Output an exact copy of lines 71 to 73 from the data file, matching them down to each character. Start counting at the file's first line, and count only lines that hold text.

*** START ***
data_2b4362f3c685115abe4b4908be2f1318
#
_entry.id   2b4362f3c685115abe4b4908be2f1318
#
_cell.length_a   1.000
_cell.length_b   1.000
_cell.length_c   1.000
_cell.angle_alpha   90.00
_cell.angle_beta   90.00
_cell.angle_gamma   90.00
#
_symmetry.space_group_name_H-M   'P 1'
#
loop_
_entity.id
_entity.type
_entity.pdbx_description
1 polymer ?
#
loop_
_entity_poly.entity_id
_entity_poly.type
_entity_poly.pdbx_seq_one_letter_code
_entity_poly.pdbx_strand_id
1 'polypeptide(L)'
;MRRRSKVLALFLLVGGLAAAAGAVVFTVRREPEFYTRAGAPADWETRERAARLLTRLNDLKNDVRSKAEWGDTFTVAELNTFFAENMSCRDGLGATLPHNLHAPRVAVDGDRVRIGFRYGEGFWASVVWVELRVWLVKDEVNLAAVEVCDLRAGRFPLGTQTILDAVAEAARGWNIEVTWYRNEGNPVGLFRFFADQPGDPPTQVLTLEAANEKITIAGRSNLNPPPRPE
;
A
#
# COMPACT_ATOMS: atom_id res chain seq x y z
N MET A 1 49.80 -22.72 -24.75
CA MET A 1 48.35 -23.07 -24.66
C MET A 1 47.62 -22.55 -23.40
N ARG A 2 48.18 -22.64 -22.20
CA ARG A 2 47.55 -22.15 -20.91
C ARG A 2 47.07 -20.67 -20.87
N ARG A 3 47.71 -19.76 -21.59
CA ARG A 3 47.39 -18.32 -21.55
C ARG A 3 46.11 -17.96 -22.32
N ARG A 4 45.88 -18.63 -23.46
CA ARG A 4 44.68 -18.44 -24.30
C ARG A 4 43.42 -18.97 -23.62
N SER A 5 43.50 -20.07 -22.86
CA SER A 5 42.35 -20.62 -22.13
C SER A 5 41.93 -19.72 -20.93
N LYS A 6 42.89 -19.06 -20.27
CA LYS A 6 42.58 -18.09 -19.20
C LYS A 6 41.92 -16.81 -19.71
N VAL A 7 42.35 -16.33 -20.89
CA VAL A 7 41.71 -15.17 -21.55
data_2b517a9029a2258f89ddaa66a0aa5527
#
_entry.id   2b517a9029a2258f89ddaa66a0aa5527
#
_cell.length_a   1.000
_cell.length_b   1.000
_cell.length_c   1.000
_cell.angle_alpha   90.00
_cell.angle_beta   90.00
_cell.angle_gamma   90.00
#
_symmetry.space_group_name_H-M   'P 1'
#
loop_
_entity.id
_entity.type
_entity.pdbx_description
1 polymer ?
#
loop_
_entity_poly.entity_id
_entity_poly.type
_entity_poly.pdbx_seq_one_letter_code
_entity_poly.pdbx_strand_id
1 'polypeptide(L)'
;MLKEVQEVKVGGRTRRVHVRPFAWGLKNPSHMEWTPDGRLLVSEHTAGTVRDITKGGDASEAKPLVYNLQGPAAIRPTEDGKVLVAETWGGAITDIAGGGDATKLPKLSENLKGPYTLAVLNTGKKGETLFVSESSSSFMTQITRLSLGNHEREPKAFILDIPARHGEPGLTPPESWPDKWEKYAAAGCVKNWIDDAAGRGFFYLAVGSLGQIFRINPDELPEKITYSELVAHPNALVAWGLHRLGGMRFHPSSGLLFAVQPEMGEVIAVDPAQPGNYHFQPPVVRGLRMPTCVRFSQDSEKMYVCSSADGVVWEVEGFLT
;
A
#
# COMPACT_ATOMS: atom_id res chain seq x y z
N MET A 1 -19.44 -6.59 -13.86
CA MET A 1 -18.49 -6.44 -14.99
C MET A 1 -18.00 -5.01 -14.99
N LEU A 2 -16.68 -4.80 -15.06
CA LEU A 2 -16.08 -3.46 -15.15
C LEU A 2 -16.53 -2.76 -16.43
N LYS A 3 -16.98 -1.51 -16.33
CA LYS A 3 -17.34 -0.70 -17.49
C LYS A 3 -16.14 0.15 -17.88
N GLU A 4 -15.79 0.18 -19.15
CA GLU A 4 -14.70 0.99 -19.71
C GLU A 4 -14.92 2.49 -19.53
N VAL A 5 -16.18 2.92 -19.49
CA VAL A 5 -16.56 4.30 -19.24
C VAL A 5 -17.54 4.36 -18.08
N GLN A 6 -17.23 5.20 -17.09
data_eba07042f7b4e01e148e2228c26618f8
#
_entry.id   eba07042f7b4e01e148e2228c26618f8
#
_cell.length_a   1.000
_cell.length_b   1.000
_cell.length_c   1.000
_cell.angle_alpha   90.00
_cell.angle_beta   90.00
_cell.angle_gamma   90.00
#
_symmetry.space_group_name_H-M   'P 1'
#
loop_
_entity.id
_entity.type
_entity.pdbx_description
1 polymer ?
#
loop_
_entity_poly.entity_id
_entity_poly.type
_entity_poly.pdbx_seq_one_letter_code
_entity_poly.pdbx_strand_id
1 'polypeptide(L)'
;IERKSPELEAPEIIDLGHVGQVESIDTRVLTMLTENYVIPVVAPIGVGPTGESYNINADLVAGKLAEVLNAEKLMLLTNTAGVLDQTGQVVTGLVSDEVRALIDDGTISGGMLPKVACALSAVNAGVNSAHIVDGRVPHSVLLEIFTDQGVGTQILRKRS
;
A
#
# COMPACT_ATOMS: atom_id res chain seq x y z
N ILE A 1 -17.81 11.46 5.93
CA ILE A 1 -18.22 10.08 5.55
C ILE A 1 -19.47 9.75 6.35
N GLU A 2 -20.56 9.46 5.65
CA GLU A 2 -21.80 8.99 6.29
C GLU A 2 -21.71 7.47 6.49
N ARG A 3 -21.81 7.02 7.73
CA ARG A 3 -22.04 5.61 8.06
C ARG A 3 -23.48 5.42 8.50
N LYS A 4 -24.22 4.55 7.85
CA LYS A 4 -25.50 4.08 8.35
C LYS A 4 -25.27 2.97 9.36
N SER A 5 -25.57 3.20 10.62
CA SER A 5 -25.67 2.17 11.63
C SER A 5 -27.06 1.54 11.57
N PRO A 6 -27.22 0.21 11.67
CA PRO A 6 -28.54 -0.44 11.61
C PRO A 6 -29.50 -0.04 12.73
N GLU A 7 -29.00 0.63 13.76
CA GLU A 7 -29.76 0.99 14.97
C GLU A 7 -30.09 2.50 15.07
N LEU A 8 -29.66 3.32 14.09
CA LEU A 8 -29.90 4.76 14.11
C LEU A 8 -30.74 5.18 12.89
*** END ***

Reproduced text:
_entity_poly.entity_id
_entity_poly.type
_entity_poly.pdbx_seq_one_letter_code